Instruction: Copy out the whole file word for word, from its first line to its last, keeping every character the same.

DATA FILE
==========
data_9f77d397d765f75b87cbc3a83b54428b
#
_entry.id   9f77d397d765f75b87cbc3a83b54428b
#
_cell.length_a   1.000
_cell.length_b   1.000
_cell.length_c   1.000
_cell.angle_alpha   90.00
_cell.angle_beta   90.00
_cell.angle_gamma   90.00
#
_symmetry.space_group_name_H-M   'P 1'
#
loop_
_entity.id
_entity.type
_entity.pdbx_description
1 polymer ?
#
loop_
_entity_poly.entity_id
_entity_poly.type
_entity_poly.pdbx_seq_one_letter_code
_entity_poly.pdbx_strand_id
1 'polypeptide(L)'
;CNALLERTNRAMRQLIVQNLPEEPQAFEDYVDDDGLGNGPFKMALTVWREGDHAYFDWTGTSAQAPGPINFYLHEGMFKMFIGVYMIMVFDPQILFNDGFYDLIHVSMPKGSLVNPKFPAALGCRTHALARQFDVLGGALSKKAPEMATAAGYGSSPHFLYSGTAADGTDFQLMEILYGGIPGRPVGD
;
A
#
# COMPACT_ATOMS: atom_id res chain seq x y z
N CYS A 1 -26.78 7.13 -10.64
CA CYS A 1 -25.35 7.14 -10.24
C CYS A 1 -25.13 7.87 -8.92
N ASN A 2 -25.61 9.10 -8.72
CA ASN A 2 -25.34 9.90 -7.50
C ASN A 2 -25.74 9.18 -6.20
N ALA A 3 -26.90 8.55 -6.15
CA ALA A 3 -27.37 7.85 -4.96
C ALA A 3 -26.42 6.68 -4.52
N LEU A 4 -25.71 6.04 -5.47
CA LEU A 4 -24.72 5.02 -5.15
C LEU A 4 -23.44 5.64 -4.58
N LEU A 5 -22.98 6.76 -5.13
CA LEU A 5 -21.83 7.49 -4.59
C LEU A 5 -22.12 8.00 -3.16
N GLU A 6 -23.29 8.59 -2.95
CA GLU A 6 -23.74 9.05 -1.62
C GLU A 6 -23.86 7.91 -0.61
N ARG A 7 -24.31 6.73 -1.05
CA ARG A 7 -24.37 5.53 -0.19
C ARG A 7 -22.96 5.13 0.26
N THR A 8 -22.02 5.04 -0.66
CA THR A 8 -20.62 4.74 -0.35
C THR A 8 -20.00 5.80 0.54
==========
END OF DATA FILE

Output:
data_9f77d397d765f75b87cbc3a83b54428b
#
_entry.id   9f77d397d765f75b87cbc3a83b54428b
#
_cell.length_a   1.000
_cell.length_b   1.000
_cell.length_c   1.000
_cell.angle_alpha   90.00
_cell.angle_beta   90.00
_cell.angle_gamma   90.00
#
_symmetry.space_group_name_H-M   'P 1'
#
loop_
_entity.id
_entity.type
_entity.pdbx_description
1 polymer ?
#
loop_
_entity_poly.entity_id
_entity_poly.type
_entity_poly.pdbx_seq_one_letter_code
_entity_poly.pdbx_strand_id
1 'polypeptide(L)'
;CNALLERTNRAMRQLIVQNLPEEPQAFEDYVDDDGLGNGPFKMALTVWREGDHAYFDWTGTSAQAPGPINFYLHEGMFKMFIGVYMIMVFDPQILFNDGFYDLIHVSMPKGSLVNPKFPAALGCRTHALARQFDVLGGALSKKAPEMATAAGYGSSPHFLYSGTAADGTDFQLMEILYGGIPGRPVGD
;
A
#
# COMPACT_ATOMS: atom_id res chain seq x y z
N CYS A 1 -26.78 7.13 -10.64
CA CYS A 1 -25.35 7.14 -10.24
C CYS A 1 -25.13 7.87 -8.92
N ASN A 2 -25.61 9.10 -8.72
CA ASN A 2 -25.34 9.90 -7.50
C ASN A 2 -25.74 9.18 -6.20
N ALA A 3 -26.90 8.55 -6.15
CA ALA A 3 -27.37 7.85 -4.96
C ALA A 3 -26.42 6.68 -4.52
N LEU A 4 -25.71 6.04 -5.47
CA LEU A 4 -24.72 5.02 -5.15
C LEU A 4 -23.44 5.64 -4.58
N LEU A 5 -22.98 6.76 -5.13
CA LEU A 5 -21.83 7.49 -4.59
C LEU A 5 -22.12 8.00 -3.16
N GLU A 6 -23.29 8.59 -2.95
CA GLU A 6 -23.74 9.05 -1.62
C GLU A 6 -23.86 7.91 -0.61
N ARG A 7 -24.31 6.73 -1.05
CA ARG A 7 -24.37 5.53 -0.19
C ARG A 7 -22.96 5.13 0.26
N THR A 8 -22.02 5.04 -0.66
CA THR A 8 -20.62 4.74 -0.35
C THR A 8 -20.00 5.80 0.54